08 schubert late quartets vhpnuIt’s difficult to imagine better interpretations of Schubert’s last two string quartets – No.14 in D Minor “Death and the Maiden” D810 and the quasi-symphonic No.15 in G Major D887 – than those by the Aviv Quartet on Schubert: The Last Quartets (Aparté AP266 apartemusic.com/?lang=en).

The two works were composed during the final years of the composer’s life as he struggled to come to terms with his own mortality. I can’t do any better than quote the publicity release, which says that the Aviv Quartet “brilliantly illuminates the elegiac and tragic melodies in which Schubert wrapped his torments.” That they certainly do, in stunning performances that grab you from the opening bars of No.15 and hold you enthralled until the last note of the great D minor. 

09 brahms asq 8i1ukThe Alexander String Quartet marks its 40th anniversary as well as the departure of founding violist Paul Yarbrough with Brahms: String Quartets, the final volume in the ensemble’s series of the complete string chamber works of Brahms (Foghorn Classics FCL2022 foghornclassics.com).

Yarbrough notes that the ASQ took decades to feel ready to record these quartets, and they certainly get to the heart of the music in powerful performances of strength and depth in the String Quartets in C Minor Op.51 No.1 and in A Minor Op.51 No.2. The String Quartet No.3 in B-flat Major Op.67 – Brahms’ favourite of the three – is bright and playful.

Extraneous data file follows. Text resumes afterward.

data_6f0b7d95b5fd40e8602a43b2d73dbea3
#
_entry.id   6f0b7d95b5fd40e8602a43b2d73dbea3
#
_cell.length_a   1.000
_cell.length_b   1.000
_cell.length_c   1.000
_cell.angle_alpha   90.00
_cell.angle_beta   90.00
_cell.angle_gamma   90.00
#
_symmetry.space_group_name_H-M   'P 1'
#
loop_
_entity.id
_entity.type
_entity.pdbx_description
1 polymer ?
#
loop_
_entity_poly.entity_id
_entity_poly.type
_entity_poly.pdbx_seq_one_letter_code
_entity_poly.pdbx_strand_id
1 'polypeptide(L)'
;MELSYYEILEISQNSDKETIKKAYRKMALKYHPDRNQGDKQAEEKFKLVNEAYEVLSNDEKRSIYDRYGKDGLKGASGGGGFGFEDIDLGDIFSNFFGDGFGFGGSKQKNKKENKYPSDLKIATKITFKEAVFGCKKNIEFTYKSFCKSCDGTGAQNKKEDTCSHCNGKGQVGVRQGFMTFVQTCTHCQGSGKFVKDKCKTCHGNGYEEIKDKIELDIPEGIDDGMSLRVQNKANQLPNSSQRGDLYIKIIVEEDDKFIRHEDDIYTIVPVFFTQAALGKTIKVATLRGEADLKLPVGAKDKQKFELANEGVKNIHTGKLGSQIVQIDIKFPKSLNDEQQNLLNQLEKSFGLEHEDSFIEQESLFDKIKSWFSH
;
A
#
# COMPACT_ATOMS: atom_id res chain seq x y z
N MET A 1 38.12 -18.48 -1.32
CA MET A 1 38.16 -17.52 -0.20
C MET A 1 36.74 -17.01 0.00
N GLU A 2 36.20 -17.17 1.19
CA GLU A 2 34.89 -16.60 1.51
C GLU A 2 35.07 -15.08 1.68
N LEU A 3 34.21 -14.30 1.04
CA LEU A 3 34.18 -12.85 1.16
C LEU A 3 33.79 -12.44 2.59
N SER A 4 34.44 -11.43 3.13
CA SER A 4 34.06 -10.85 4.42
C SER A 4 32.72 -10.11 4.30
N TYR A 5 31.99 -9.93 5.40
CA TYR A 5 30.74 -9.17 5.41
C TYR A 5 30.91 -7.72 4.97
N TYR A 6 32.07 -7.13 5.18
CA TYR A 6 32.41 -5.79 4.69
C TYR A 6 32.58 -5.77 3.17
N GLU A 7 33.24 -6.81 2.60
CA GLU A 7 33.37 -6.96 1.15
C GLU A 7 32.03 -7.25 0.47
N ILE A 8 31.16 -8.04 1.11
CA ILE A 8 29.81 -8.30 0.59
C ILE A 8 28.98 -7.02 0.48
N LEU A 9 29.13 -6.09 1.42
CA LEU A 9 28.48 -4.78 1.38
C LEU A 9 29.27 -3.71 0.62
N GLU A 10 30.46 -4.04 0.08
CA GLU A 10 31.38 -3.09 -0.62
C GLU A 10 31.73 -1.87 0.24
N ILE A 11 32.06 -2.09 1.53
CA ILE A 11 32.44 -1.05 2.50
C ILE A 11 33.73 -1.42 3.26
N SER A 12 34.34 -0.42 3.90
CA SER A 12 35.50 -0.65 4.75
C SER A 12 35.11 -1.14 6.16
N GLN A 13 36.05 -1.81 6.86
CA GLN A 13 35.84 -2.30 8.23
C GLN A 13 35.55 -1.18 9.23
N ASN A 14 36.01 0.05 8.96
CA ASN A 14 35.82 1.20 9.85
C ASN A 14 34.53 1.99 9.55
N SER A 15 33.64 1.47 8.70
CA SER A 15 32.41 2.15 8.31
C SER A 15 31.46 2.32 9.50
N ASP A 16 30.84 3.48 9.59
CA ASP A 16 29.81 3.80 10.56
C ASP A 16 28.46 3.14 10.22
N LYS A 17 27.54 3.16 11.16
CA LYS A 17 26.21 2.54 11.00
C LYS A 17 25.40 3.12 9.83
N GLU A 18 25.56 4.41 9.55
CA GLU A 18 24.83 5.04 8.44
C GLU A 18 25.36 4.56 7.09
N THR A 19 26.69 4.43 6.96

A transcription of Brahms’ Intermezzo in A Major Op.118 No.2 by the ASQ’s first violinist Zakarias Grafilo completes a fine disc.

Listen to 'Brahms: String Quartets' Now in the Listening Room

10 mendelssohn takacs ltuy0Works by the brother and sister Mendelssohns are given committed performances by the Takács Quartet on Felix and Fanny Mendelssohn String Quartets (HyperionCDA68330 hyperion-records.co.uk/a.asp?a=A1355).

Fanny Mendelssohn Hensel`s String Quartet in E-flat Major from 1834 was her only work in the genre and may never have been performed in her lifetime, the score and parts not being published by Breitkopf & Härtel until 1988. It`s now favourably compared with quartets by her younger brother, Schubert and Schumann.

The central work on the disc is the String Quartet in F Minor Op.80 from 1847, written by Felix in the closing months of his life and into which he pours his grief over the death of his sister in May of that year. His String Quartet in A Minor Op.13 from 1827 completes a lovely disc.

11 dover beethoven 2 x9y7eThe high standard set by the Dover Quartet with its first volume of Beethoven Complete String Quartets continues with the 3CD set Volume 2 The Middle Quartets (Cedille CDR 90000 206 cedillerecords.org).